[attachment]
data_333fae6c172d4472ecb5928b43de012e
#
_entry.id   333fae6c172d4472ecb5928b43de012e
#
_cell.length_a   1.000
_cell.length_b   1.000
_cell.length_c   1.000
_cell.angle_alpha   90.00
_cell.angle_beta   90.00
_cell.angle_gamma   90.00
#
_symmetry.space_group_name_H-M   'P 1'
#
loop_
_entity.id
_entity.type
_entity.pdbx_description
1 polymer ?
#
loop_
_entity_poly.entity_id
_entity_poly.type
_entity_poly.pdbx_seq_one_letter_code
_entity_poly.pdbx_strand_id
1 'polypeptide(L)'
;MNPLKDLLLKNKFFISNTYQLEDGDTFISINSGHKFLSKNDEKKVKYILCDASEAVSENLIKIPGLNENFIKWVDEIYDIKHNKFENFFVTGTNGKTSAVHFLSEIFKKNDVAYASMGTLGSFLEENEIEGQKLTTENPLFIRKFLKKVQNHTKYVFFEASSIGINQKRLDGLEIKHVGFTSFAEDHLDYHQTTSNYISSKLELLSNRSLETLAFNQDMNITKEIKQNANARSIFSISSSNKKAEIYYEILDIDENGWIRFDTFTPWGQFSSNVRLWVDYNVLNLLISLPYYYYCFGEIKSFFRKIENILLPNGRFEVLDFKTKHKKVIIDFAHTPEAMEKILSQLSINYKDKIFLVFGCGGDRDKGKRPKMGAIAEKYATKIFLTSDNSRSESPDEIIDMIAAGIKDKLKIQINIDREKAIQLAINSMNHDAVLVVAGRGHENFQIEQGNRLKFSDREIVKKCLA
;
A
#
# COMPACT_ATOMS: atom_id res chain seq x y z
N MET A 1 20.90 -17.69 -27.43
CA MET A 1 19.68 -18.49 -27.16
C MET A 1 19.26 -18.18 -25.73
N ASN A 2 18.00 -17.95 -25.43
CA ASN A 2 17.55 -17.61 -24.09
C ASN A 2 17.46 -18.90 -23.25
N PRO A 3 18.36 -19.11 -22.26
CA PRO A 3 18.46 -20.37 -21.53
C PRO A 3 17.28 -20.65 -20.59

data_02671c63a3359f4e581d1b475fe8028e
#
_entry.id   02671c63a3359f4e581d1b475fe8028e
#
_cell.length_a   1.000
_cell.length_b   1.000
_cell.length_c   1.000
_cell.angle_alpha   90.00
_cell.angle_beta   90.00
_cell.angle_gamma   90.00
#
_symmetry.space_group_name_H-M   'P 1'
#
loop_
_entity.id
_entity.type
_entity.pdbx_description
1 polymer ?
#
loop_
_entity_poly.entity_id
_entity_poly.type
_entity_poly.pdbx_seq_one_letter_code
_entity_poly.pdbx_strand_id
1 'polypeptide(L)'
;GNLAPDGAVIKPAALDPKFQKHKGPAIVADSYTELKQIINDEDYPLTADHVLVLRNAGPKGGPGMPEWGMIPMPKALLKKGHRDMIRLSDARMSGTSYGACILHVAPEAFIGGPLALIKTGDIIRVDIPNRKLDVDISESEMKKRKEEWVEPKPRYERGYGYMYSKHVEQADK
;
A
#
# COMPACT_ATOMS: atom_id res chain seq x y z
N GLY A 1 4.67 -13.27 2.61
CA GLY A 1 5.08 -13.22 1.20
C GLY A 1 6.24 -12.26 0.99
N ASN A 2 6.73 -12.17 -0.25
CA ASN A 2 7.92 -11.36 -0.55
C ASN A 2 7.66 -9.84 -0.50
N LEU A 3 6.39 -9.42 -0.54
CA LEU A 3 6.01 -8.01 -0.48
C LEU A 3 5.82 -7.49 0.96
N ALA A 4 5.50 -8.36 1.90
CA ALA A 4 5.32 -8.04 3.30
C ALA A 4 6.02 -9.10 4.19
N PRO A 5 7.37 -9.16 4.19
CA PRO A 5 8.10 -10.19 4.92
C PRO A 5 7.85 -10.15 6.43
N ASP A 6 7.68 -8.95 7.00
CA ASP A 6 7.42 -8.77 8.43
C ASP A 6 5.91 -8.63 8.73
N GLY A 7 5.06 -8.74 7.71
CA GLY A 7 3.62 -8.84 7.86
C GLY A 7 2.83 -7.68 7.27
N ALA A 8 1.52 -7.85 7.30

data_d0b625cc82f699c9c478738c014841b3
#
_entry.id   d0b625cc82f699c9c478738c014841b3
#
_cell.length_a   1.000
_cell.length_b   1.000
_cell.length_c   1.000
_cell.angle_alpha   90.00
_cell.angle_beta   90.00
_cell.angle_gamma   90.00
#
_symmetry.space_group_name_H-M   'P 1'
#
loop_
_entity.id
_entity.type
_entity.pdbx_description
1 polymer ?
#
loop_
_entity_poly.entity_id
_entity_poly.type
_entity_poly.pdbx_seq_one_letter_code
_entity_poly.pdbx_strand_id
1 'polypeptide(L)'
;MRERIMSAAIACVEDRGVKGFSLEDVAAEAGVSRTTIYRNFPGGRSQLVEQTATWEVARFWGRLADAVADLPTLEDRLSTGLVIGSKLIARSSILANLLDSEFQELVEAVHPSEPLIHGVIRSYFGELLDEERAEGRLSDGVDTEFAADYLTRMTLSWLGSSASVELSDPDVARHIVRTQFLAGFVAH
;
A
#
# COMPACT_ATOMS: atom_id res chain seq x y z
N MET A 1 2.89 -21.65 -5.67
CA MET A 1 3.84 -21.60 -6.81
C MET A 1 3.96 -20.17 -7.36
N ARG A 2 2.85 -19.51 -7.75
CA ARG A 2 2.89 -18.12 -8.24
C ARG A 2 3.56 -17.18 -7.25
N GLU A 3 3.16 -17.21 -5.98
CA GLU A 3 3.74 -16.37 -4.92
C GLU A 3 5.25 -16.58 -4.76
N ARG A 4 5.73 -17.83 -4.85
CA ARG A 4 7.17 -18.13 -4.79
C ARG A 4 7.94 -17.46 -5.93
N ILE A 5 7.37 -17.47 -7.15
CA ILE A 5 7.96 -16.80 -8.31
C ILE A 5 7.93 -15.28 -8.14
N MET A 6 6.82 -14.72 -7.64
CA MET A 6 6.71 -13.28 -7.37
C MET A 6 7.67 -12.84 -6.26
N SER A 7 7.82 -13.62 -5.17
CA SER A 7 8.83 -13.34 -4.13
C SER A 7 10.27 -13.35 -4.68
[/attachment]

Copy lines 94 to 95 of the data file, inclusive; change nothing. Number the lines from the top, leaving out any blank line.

_entry.id   d0b625cc82f699c9c478738c014841b3
#